|23 July 1980||Italy||Bolzano Stadium|
|24 July 1980||Munich||Germany||Olympiahalle|
|26 July 1980||St. Goarshausen||Freilichtbuhne Loreley|
|27 July 1980||Stadium Wurzburg|
|29 July 1980||Naples||Italy||Stadio San Paolo|
|4 August 1980|
|1980 United States|
|16 August 1980||Illinois||United States||Ravinia Fest De Kalb|
|19 August 1980||Meadow Brook Music Festival|
|23 August 1980||Indianapolis||Hilton U. Brown Theatre|
|27 August 1980||Passaic||Paramount Theatre|
|29 August 1980||New York||Central Park|
Stephen Stills and the California Blues Band
All songs written by Stephen Stills, except where noted.
I Can't Stand Still is the debut solo studio album by American musician Don Henley, drummer and co-lead vocalist for the Eagles. It was released in August 1982 by Asylum Records. Henley, Danny Kortchmar and Greg Ladanyi produced the album. I Can't Stand Still achieved gold status, and peaked at No. 24 on the Billboard 200 and at the same position on the UK Albums Chart. Three singles were released from the album, including the hit "Dirty Laundry", which peaked at No. 3 on the Billboard Hot 100 and became Henley's best-selling single. The title track "I Can't Stand Still" reached No. 48 and the track "Johnny Can't Read" reached No. 42 on the charts.
Souvenirs is the second studio solo album by the American rock singer-songwriter Dan Fogelberg. The album was released in late 1974, on the label Epic Records. The album reached No. 17 on the Billboard 200 in March 1975 and was certified double platinum by the RIAA. Joe Walsh produced the album and played on ten of the eleven tracks.
Daylight Again is the seventh album by Crosby, Stills & Nash, and their third studio album in the trio configuration. It peaked at No. 8 on the Billboard 200 albums chart, the final time the band made the top ten before the passing of David Crosby in 2023. Three singles were released from the album, all making the Billboard Hot 100: "Wasted on the Way" peaked at No. 9, "Southern Cross" at No. 18, and "Too Much Love to Hide" at No. 69. The album was certified platinum by the RIAA with sales of 1,850,000.
Oh Yes I Can is the second solo studio album by Crosby, Stills, Nash & Young member David Crosby. It was released on January 23, 1989, 18 years on from his previous solo release, If I Could Only Remember My Name.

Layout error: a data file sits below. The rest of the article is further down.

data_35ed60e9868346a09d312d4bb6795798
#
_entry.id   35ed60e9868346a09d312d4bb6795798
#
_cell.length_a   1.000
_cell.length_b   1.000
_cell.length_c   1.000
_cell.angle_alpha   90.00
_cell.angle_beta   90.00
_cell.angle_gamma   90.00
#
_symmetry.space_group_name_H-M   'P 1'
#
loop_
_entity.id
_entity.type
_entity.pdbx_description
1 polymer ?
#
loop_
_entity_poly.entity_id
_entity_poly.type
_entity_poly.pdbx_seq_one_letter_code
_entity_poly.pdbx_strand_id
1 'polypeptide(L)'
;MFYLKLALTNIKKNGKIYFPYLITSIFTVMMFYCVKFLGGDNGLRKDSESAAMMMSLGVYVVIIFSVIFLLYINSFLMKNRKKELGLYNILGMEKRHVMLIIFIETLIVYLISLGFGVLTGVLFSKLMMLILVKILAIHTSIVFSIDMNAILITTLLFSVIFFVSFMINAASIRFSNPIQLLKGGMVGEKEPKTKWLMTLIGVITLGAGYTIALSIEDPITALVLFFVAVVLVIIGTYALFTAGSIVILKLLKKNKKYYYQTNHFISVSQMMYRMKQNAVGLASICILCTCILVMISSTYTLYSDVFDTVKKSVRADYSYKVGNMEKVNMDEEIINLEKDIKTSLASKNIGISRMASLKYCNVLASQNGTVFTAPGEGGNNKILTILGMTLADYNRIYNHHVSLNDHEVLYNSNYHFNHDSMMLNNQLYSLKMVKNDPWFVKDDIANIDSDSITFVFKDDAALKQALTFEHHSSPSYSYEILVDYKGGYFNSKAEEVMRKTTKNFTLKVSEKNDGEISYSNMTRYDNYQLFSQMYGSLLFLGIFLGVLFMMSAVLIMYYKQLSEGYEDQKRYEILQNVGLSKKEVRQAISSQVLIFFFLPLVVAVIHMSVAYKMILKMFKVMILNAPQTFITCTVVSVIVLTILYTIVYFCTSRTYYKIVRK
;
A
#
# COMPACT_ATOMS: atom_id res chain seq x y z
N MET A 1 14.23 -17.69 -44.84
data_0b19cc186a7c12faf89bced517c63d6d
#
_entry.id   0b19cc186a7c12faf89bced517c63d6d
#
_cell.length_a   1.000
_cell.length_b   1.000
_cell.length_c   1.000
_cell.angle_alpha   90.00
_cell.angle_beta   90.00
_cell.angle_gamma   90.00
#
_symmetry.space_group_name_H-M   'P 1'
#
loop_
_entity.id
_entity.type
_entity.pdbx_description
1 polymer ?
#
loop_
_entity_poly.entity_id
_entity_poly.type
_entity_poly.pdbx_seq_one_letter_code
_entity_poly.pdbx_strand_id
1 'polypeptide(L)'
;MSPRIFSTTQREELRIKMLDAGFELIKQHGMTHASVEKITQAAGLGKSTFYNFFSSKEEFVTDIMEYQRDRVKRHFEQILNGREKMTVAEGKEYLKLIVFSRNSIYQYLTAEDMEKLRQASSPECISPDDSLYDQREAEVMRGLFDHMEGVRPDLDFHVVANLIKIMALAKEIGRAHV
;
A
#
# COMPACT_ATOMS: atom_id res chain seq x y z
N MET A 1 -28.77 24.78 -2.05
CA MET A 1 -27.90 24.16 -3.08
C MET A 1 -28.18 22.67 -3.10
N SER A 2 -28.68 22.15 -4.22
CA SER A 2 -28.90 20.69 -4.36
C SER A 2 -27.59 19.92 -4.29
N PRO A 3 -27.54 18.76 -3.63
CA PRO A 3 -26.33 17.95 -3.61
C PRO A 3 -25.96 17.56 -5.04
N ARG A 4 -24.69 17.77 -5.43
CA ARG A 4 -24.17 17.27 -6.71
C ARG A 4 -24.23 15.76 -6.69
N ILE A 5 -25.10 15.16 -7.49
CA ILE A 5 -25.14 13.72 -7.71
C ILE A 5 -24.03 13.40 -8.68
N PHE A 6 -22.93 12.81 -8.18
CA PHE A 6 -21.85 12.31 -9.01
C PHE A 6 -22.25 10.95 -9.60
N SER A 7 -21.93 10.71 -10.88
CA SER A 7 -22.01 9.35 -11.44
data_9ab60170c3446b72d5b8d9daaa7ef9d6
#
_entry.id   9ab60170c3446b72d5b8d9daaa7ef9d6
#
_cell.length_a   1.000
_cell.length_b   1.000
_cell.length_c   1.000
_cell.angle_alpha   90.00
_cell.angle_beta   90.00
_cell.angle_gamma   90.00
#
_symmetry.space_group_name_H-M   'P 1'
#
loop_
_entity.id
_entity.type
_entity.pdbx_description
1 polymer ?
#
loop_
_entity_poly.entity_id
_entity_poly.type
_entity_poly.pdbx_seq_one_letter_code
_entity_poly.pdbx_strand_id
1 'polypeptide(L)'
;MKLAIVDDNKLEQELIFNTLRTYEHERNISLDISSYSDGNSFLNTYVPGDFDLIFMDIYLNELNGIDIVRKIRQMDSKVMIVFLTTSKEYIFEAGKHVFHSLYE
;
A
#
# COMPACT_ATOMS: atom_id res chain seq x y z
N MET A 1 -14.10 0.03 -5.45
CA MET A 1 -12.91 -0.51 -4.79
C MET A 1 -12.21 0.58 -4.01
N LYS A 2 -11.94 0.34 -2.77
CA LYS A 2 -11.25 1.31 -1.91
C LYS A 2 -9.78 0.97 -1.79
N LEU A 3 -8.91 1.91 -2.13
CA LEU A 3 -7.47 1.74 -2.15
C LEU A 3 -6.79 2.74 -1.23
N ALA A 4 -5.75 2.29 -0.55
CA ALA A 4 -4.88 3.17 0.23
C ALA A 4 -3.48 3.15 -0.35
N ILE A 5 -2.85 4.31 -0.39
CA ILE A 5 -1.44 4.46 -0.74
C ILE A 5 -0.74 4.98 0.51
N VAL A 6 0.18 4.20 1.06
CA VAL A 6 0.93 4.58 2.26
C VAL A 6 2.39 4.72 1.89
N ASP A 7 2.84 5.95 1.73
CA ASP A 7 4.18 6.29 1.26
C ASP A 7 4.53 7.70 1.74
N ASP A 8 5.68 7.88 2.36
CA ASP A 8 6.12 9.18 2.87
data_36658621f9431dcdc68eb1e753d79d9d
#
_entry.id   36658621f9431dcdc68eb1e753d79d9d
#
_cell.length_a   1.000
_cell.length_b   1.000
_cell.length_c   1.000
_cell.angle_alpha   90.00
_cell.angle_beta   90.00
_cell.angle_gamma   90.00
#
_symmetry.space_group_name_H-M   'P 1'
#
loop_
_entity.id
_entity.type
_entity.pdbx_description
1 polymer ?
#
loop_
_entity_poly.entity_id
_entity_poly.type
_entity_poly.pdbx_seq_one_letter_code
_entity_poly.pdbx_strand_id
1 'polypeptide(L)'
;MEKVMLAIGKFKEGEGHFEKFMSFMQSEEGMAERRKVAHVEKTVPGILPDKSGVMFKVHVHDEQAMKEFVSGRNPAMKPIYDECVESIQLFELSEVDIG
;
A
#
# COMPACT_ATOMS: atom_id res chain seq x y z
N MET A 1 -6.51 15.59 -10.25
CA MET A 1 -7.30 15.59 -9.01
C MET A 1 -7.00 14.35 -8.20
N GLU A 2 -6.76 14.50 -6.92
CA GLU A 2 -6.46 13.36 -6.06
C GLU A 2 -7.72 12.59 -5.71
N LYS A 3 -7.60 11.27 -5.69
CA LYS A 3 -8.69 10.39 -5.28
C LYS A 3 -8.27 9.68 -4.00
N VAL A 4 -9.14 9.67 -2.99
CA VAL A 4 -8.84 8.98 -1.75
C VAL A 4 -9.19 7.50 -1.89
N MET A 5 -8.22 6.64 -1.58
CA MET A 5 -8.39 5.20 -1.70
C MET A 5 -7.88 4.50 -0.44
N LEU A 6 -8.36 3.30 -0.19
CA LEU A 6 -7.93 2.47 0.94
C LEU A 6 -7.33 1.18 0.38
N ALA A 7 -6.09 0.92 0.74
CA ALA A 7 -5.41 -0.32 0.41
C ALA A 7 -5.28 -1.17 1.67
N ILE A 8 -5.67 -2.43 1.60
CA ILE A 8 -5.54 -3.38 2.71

Looking Forward is the third and final studio album by Crosby, Stills, Nash & Young and their fifth, overall. It is the fourteenth and final album when combined with releases by the trio of Crosby, Stills & Nash. It was released on Reprise Records in 1999 and peaked at number 26 on the Billboard 200, with total sales nearing 400,000.
American Dream is the ninth album by the band Crosby, Stills & Nash, their fifth studio album and their second with Neil Young. Released in 1988 on Atlantic Records, it peaked at No. 16 on the Billboard 200 and has been certified platinum by the Recording Industry Association of America. To date, it is their final album of original material to receive either a gold or platinum citation by the RIAA. It is the highest-selling album by Neil Young in the 1980s. The album is dedicated to Jan Crosby, Anne Stills, Susan Nash and Pegi Young.
After the Storm is the thirteenth album by Crosby, Stills & Nash, their fifth studio album in the trio configuration, released on Atlantic Records in 1994. It would be their last release on Atlantic, excepting reissues, for almost two decades. It peaked at No. 98 on the Billboard 200, the lowest charting position of their eight studio albums. It is also their lowest selling album, with sales near 200,000.
Greatest Hits is a compilation album by Crosby, Stills & Nash, released by Rhino Records in 2005. It peaked at No. 24 on the Billboard 200, debuting at that position on April 2, 2005 with first week sales of 33,000 copies, and spending eight weeks on the chart. Its current sales sit at over 640,000. The album was dedicated to Cass Elliot with great thanks to Neil Young.